Further, if you put numbers between your letters you are turning a search space of 7700 into 7710 or whatever. If you replace l with 1 and so on, you are surely turning 7700 into 7700*(number of replacement options and combinations thereof). So mathematically, I would think that replacing e with 3, a with @ would actually be a stronger encoding that what you suggest.

Comment: Re:Why do we need Auto? (Score 1) 193

by Xrikcus (#47712829) Attached to: C++14 Is Set In Stone

You are indeed correct. Polymorphic lambdas as defined in C++ only apply template polymorphism to them. That's a subset of the possible forms of polymorphism, but I shouldn't really have used the term given that it has a definition in the standard now. Java lambdas (or C++ std::function wrapping of a lambda) is a different situation - those are only statically typed to the point of the interface, so any use of the lambda has to rely on a more dynamic typing mechanism (virtual function calls, maybe JIT inference), which is the situation I was alluding to.

Comment: Re:Why do we need Auto? (Score 4, Informative) 193

by Xrikcus (#47704779) Attached to: C++14 Is Set In Stone

Lambdas are a primary place where auto is there precisely because C++ is a strong, statically typed language as far as possible. The alternative might be polymorphic lambdas, which would require dynamic typing. With auto the type you get, and can propagate through templates, is the type of that specific lambda. With polymorphism the type you'd get is the type of a lambda, from which you'd need to infer which lambda. Auto ensures that with a lambda, though the type is not easily known to the programmer, the type can be statically defined in the code and propagated accordingly.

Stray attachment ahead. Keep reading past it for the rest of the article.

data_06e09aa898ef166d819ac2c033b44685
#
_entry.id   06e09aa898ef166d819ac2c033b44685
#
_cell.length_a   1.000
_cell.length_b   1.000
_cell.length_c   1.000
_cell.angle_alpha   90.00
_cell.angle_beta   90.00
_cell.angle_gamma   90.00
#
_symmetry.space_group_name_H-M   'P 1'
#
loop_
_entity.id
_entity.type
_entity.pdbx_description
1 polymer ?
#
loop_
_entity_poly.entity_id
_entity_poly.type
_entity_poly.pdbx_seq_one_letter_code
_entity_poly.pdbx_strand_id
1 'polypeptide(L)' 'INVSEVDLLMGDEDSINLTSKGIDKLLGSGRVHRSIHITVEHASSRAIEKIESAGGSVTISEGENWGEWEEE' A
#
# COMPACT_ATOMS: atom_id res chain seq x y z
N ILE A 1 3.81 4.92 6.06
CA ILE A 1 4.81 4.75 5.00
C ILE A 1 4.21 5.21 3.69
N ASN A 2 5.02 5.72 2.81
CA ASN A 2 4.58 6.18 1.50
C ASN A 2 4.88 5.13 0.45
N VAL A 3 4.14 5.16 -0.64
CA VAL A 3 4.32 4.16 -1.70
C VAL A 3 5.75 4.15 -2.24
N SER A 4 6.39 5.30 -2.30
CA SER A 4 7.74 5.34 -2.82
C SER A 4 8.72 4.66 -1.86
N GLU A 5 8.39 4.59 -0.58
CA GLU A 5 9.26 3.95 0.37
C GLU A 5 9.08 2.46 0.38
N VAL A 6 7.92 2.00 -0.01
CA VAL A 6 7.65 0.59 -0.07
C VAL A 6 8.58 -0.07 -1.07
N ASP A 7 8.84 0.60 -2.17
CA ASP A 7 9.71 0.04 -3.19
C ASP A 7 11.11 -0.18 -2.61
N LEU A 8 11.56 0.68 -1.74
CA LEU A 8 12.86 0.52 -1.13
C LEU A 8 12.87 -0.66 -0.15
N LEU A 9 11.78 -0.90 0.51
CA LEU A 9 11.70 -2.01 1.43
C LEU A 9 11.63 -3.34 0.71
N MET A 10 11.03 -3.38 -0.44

Comment: Re:The answer is called LLVM (Score 1) 69

by Xrikcus (#47376967) Attached to: ARM Launches Juno Reference Platform For 64-bit Android Developers

Google supports LLVM in the NDK. Renderscript is more like OpenCL where they restrict the input to make portability easier. Google also has the portable native client definition that aims to do something more general as you are suggesting, though that's for the desktop not android, admittedly. The thing is that LLVM is not actually portable between 32-bit and 64-bit anyway because C loses too much of that information at the early stages of compilation.

If you look at the SPIR spec (, which is an attempt to write a standardised version of an LLVM subset as you suggest, but for the OpenCL C subset so avoiding some of the complexities, you'll see that there are 32-bit and 64-bit versions and it really relies on the fact that OpenCL defines the sizes and layout of types more strictly than pure C does. LLVM is not a panacea in this case and a browse of past LLVM mailing lists will tell you that many of the devs are not keen on using it for portability because it isn't really what the IR was designed for.

Comment: Re:Cynicism (Score 1) 148

Even roaming charges in countries not covered by that scheme are better. I maintain a 3 phone on a UK number even though I live in the US, partly because it's a way to keep the number I've had for 15 years, and partly because it is just cheaper to use in all countries other than the US. At the moment it's even cheaper to use IN the US if calling the UK, as you point out.

Comment: Re:Proper vectorization (Score 1) 109

by Xrikcus (#45966961) Attached to: Oracle Seeking Community Feedback on Java 8 EE Plans

Hopefully this will fall out nicely from the work they're doing on Sumatra/Graal. If they can generate independent streams of ALU work that suit GPU vector units they should be able to generate AVX/SSE code too. No need to concentrate on vectorising the entire application, which can be difficult given other aspects of the Java language, but just concentrate on using the stream APIs and related features that guarantee iteration independence.

If all else fails, lower your standards.